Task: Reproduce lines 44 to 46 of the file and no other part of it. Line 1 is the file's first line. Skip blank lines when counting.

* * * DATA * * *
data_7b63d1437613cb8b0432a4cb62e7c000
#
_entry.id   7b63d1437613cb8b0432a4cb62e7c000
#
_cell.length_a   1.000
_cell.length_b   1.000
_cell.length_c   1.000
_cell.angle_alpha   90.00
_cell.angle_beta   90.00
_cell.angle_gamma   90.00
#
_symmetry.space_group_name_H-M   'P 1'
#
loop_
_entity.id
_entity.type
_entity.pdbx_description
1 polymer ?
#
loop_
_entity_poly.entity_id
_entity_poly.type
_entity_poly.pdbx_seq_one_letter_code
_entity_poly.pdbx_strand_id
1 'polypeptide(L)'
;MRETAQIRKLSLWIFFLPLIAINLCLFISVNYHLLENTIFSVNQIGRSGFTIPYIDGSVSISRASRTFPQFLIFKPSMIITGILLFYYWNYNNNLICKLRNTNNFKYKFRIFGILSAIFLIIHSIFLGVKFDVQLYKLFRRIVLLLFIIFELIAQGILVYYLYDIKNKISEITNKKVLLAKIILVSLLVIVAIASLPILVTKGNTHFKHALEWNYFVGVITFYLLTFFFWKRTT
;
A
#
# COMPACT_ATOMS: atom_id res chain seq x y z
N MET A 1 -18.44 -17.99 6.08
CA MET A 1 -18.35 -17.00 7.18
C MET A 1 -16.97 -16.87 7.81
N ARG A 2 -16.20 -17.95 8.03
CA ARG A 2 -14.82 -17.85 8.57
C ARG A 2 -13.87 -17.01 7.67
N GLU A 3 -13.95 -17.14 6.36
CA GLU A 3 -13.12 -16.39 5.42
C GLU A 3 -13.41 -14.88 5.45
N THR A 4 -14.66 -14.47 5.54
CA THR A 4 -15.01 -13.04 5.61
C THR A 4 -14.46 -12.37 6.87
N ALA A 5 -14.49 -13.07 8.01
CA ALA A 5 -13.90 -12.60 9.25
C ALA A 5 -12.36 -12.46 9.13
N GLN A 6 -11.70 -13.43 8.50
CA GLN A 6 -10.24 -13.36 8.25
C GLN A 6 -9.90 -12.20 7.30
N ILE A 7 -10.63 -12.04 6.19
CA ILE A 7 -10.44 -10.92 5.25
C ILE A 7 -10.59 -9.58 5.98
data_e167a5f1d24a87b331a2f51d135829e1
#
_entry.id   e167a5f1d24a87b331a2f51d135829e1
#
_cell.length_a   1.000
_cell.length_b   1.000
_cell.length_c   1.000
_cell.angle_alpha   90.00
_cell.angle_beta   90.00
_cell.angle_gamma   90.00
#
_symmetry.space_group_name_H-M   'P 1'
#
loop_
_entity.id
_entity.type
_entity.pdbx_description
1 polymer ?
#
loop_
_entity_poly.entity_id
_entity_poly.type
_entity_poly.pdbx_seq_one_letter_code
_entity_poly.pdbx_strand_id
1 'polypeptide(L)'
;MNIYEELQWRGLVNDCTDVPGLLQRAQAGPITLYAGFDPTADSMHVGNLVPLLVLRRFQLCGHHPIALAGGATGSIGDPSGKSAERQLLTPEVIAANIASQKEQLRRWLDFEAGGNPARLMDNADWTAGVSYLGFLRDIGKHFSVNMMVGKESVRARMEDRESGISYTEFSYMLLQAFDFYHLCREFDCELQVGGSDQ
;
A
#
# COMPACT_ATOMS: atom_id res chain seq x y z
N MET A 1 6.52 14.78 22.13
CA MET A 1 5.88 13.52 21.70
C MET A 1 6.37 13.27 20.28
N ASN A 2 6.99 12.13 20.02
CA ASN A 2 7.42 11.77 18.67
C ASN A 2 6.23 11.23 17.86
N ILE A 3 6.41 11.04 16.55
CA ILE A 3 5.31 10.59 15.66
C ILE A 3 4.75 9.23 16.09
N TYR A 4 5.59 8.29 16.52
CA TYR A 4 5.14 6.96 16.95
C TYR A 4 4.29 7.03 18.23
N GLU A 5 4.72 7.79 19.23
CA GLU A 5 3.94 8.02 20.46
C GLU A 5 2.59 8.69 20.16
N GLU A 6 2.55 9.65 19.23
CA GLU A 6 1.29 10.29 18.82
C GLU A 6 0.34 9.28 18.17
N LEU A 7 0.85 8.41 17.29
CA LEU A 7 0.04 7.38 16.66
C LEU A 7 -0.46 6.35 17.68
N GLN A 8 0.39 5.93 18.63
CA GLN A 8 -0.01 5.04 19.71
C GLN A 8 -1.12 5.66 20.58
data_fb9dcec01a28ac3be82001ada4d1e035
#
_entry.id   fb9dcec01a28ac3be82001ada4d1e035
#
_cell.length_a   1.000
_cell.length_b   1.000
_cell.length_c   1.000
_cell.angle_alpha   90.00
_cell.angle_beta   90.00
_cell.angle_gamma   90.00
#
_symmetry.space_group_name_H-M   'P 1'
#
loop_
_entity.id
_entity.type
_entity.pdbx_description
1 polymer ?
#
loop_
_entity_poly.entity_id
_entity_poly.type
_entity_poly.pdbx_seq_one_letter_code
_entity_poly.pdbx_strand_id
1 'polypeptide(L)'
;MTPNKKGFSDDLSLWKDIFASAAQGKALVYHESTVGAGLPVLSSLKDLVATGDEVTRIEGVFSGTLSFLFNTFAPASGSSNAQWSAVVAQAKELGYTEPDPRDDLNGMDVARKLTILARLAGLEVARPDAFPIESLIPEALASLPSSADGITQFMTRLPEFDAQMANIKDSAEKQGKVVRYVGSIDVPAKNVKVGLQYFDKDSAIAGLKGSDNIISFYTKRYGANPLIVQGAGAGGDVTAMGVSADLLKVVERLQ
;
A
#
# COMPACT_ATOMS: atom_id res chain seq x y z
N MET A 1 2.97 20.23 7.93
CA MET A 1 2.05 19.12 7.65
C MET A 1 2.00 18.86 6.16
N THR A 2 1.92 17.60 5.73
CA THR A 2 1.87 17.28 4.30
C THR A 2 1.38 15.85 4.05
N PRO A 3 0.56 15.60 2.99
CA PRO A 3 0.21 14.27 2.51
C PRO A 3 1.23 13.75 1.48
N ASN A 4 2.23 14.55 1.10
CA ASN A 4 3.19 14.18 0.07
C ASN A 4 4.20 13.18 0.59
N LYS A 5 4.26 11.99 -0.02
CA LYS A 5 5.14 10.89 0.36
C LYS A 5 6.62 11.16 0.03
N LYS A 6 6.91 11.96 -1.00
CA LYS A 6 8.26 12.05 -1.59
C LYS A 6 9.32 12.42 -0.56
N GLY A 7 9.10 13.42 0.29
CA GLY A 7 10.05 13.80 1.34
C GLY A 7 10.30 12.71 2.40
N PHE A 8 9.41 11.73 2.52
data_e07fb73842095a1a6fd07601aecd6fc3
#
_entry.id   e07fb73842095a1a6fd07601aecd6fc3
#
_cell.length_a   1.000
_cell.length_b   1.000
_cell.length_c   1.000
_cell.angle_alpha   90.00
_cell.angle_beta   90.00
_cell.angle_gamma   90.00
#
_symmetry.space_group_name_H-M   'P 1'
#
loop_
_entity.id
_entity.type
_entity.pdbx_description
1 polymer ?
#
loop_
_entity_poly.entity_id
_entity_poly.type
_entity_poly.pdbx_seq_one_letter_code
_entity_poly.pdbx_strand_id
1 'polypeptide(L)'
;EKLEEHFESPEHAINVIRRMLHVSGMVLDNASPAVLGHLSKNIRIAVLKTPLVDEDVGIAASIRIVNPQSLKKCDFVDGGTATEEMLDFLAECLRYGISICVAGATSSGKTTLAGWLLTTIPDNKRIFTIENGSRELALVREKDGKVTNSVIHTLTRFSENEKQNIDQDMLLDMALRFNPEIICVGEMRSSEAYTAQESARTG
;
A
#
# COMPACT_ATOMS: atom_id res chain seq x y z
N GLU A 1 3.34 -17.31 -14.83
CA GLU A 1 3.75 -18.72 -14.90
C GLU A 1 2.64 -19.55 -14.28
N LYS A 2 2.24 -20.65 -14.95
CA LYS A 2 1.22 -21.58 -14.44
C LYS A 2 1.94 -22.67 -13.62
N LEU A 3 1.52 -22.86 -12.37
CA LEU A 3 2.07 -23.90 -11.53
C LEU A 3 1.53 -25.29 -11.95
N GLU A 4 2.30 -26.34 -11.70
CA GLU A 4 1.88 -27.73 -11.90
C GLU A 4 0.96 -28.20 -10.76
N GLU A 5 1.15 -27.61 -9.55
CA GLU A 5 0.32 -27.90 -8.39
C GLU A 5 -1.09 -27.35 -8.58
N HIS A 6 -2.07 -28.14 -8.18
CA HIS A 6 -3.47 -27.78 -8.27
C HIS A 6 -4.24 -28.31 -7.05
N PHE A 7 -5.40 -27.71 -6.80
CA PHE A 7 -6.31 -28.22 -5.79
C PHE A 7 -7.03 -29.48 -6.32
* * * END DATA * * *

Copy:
CA ALA A 5 -13.90 -12.60 9.25
C ALA A 5 -12.36 -12.46 9.13
N GLN A 6 -11.70 -13.43 8.50